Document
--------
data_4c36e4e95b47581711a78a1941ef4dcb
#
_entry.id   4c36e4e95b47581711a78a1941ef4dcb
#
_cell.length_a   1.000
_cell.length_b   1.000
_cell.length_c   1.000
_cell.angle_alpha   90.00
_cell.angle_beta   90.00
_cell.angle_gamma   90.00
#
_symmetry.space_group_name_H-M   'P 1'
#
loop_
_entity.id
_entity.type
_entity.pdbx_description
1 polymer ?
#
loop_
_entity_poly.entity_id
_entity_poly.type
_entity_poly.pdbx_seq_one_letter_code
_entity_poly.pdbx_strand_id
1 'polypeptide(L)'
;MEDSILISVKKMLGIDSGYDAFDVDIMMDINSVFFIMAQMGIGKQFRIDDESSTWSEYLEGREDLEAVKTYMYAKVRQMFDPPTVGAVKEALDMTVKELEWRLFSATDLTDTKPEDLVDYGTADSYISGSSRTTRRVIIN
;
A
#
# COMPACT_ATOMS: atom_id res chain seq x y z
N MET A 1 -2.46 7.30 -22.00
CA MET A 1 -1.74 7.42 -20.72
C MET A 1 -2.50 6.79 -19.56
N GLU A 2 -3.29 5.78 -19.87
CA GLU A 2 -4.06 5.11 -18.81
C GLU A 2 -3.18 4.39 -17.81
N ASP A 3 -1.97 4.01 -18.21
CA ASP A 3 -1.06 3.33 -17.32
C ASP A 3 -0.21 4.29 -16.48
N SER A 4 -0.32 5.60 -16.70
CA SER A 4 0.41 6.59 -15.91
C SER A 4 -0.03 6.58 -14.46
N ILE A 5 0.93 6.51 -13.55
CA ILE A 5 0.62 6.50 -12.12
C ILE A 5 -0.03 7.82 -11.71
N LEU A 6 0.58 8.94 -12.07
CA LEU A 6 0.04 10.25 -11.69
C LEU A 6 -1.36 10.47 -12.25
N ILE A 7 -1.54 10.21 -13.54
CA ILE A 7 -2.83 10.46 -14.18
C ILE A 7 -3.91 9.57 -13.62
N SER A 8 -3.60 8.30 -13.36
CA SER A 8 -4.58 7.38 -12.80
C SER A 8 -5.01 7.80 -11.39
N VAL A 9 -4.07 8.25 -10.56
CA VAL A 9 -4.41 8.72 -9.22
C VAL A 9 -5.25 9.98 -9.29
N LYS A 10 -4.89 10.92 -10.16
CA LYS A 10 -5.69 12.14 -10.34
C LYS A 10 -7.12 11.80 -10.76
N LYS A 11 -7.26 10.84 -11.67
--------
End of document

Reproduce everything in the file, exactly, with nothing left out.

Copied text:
data_4c36e4e95b47581711a78a1941ef4dcb
#
_entry.id   4c36e4e95b47581711a78a1941ef4dcb
#
_cell.length_a   1.000
_cell.length_b   1.000
_cell.length_c   1.000
_cell.angle_alpha   90.00
_cell.angle_beta   90.00
_cell.angle_gamma   90.00
#
_symmetry.space_group_name_H-M   'P 1'
#
loop_
_entity.id
_entity.type
_entity.pdbx_description
1 polymer ?
#
loop_
_entity_poly.entity_id
_entity_poly.type
_entity_poly.pdbx_seq_one_letter_code
_entity_poly.pdbx_strand_id
1 'polypeptide(L)'
;MEDSILISVKKMLGIDSGYDAFDVDIMMDINSVFFIMAQMGIGKQFRIDDESSTWSEYLEGREDLEAVKTYMYAKVRQMFDPPTVGAVKEALDMTVKELEWRLFSATDLTDTKPEDLVDYGTADSYISGSSRTTRRVIIN
;
A
#
# COMPACT_ATOMS: atom_id res chain seq x y z
N MET A 1 -2.46 7.30 -22.00
CA MET A 1 -1.74 7.42 -20.72
C MET A 1 -2.50 6.79 -19.56
N GLU A 2 -3.29 5.78 -19.87
CA GLU A 2 -4.06 5.11 -18.81
C GLU A 2 -3.18 4.39 -17.81
N ASP A 3 -1.97 4.01 -18.21
CA ASP A 3 -1.06 3.33 -17.32
C ASP A 3 -0.21 4.29 -16.48
N SER A 4 -0.32 5.60 -16.70
CA SER A 4 0.41 6.59 -15.91
C SER A 4 -0.03 6.58 -14.46
N ILE A 5 0.93 6.51 -13.55
CA ILE A 5 0.62 6.50 -12.12
C ILE A 5 -0.03 7.82 -11.71
N LEU A 6 0.58 8.94 -12.07
CA LEU A 6 0.04 10.25 -11.69
C LEU A 6 -1.36 10.47 -12.25
N ILE A 7 -1.54 10.21 -13.54
CA ILE A 7 -2.83 10.46 -14.18
C ILE A 7 -3.91 9.57 -13.62
N SER A 8 -3.60 8.30 -13.36
CA SER A 8 -4.58 7.38 -12.80
C SER A 8 -5.01 7.80 -11.39
N VAL A 9 -4.07 8.25 -10.56
CA VAL A 9 -4.41 8.72 -9.22
C VAL A 9 -5.25 9.98 -9.29
N LYS A 10 -4.89 10.92 -10.16
CA LYS A 10 -5.69 12.14 -10.34
C LYS A 10 -7.12 11.80 -10.76
N LYS A 11 -7.26 10.84 -11.67